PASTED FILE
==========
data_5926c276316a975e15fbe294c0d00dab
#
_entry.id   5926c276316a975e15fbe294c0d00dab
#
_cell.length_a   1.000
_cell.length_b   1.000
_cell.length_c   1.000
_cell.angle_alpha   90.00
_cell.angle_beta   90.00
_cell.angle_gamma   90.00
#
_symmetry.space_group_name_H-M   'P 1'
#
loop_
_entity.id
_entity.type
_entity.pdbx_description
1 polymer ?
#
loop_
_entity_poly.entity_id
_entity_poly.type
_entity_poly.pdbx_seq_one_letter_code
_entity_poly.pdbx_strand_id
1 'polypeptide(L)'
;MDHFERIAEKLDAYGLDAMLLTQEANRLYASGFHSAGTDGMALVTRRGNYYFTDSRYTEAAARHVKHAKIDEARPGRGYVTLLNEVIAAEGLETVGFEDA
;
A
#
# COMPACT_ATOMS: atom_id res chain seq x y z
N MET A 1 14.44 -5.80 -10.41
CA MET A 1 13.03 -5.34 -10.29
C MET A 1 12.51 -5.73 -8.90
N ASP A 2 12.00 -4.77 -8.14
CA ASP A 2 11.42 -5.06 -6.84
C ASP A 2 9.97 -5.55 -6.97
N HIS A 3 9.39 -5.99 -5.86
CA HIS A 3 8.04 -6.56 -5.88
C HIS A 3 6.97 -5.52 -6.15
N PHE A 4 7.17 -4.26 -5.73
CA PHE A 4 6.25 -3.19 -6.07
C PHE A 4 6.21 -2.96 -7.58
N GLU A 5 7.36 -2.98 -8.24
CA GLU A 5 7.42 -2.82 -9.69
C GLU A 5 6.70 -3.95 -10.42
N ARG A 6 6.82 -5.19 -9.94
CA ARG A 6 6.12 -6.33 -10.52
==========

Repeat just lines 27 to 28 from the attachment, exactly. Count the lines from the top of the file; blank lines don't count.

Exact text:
;
A